Striking laser-cut installation brings the ancient past to the present in Chicago

Window to the Past

Striking laser-cut installation brings the ancient past to the present in Chicago

Ancient Age by John Clark and Taylor Holloway. (courtesy Comfort Station)

Architectural designers John Clark and Taylor Holloway are giving Chicago a look into the distant past with an exhibition titled Ancient Age: An Endless Journey in Place. Currently on show at the Logan Square Comfort Station—a small gallery on Chicago’s Northwest Side—the show runs through February 24th.

Ancient Ages is part of Comfort Station’s annual “Takeover Exhibition.” Conceived as a massive window-box diorama, the exhibition fills the building’s Southern windows. The carefully lit scenes represent the end of the last Ice Age—the Pleistocene Era—when the Midwest’s last ice sheet was recessing. The installation’s aim is to highlight the spatial character of the era, which has shaped the landscape of the Midwest but is scarcely visible in Chicago. A prehistoric scene is superimposed on distant Miesian towers, compressing time and space.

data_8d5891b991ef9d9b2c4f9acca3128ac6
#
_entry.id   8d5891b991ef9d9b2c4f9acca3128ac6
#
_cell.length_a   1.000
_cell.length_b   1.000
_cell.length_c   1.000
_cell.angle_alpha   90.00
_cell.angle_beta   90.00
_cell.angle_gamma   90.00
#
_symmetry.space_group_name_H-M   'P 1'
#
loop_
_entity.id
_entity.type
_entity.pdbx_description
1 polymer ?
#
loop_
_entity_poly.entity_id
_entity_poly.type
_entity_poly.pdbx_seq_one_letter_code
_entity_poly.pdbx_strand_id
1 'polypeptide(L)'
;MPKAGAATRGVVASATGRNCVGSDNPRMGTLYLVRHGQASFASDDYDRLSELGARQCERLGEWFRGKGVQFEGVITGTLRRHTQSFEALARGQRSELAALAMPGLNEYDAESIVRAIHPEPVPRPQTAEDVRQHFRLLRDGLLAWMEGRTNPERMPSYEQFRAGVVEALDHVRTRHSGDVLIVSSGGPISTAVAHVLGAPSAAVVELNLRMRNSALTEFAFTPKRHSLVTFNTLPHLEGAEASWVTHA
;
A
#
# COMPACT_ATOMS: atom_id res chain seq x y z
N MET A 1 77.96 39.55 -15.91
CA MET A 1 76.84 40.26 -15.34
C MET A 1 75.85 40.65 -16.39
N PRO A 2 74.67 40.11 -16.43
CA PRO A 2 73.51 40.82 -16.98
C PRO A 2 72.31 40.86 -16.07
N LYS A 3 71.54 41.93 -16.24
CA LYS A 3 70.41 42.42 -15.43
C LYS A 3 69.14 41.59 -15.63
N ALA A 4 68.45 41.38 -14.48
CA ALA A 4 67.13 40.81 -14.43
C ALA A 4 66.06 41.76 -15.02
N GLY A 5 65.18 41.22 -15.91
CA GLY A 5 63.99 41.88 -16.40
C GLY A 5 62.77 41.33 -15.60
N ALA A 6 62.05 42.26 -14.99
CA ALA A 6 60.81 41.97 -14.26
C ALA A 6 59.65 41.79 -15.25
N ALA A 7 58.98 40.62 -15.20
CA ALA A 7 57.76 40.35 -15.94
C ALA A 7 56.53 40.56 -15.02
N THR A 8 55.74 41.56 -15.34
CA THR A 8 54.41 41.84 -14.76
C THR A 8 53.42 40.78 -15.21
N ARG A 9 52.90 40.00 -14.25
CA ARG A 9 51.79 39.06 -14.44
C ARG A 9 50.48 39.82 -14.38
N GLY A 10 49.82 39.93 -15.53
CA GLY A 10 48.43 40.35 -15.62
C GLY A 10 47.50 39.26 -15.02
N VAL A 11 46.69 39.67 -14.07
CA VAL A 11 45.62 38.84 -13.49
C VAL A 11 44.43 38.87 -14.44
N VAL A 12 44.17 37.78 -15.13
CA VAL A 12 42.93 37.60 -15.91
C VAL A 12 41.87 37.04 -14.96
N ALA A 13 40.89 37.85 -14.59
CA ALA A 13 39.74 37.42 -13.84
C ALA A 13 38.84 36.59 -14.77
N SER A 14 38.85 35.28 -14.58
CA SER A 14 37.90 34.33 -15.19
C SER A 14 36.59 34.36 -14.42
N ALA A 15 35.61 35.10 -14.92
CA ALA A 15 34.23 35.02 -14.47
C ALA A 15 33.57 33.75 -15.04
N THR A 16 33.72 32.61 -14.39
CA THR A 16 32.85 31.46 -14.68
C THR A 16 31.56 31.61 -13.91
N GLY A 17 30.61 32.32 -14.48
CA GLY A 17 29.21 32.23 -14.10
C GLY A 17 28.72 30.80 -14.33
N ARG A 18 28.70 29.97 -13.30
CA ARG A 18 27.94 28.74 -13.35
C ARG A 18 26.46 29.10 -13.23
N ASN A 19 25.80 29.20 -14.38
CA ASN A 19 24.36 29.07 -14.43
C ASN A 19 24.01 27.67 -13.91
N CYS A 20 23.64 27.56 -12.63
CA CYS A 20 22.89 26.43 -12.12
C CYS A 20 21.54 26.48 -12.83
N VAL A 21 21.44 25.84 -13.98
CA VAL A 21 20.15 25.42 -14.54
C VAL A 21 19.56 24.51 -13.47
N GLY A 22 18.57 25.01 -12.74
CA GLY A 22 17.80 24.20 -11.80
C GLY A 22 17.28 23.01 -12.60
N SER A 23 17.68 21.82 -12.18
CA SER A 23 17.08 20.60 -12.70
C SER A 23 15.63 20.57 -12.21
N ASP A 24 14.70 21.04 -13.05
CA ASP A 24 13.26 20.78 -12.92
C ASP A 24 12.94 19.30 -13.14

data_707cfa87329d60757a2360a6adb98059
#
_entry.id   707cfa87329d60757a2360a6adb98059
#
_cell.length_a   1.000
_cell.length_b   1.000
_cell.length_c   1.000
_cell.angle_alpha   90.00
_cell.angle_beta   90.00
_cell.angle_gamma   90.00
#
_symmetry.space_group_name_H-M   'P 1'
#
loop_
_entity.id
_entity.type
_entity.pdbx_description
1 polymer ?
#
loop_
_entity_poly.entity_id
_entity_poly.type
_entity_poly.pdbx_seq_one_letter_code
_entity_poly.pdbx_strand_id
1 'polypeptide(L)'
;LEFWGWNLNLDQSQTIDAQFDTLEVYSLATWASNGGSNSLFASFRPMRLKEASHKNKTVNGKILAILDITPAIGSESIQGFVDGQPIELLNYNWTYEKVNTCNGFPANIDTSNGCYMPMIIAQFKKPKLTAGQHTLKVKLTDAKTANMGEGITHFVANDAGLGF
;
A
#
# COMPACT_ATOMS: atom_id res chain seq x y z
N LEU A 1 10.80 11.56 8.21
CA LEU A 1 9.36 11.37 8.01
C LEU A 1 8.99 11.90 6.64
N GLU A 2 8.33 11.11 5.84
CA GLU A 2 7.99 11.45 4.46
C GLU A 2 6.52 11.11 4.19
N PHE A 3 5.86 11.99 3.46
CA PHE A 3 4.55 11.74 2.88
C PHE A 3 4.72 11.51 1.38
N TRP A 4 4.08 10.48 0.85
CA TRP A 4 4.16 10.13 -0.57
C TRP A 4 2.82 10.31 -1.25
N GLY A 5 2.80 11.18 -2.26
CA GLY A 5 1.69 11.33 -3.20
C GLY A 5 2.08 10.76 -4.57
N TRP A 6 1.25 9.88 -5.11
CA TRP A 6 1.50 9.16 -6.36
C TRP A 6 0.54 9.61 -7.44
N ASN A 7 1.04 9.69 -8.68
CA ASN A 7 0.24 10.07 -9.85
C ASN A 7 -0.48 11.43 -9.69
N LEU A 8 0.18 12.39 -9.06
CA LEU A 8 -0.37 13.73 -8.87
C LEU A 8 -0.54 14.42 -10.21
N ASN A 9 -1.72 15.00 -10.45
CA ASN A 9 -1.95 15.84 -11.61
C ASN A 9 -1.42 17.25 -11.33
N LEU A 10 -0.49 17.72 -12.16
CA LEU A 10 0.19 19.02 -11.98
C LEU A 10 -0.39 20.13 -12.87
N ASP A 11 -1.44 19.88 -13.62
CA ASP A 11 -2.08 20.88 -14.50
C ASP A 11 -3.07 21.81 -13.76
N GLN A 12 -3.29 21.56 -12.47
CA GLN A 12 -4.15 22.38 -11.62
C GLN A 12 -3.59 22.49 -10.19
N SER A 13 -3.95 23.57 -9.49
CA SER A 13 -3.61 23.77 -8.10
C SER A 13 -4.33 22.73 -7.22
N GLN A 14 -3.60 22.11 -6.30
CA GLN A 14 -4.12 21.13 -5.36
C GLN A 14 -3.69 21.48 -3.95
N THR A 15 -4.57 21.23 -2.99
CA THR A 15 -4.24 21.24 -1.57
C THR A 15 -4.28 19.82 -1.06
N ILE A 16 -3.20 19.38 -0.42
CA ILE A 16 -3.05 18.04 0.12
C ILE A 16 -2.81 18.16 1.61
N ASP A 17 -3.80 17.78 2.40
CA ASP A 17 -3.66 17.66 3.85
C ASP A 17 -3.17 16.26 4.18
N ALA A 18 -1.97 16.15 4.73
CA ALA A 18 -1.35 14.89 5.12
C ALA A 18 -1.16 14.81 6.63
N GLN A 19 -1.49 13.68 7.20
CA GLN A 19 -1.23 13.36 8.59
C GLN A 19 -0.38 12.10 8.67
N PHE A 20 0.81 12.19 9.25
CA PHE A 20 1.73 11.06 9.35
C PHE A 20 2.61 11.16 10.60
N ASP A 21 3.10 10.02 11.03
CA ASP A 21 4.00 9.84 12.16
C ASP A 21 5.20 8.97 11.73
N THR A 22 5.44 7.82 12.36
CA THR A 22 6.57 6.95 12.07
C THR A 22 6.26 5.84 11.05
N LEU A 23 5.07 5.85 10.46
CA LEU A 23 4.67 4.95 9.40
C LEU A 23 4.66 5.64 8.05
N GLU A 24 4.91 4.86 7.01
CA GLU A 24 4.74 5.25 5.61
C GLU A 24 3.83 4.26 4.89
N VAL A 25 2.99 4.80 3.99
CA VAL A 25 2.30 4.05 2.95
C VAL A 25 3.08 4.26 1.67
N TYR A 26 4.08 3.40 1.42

Dioramas, meanwhile, are composed of laser-cut imagery, lit to play with light and shadow. Multiple laser-cut layers include plant life and animals including the wooly mammoth and the saber-tooth tiger in what looks like a deep endless forest.

A scene from the Pleistocene Era fills the windows of Chicago’s Comfort Station in the Logan Square neighborhood. (Courtesy Comfort Station)

Comfort Station is a community-based multidisciplinary art space. It regularly holds art exhibitions, concerts, film, workshops, lectures, and participatory events. The building itself is, as the name would imply, a former comfort station of sorts: a public toilet.

John Clark teaches architecture at the University of Illinois at Chicago and the School of the Art Institute Chicago, as well as being a designer at Chicago-based Jordan Mozer and Associates. Taylor Holloway is a project designer at Chicago-based Landon Bone Baker Architects.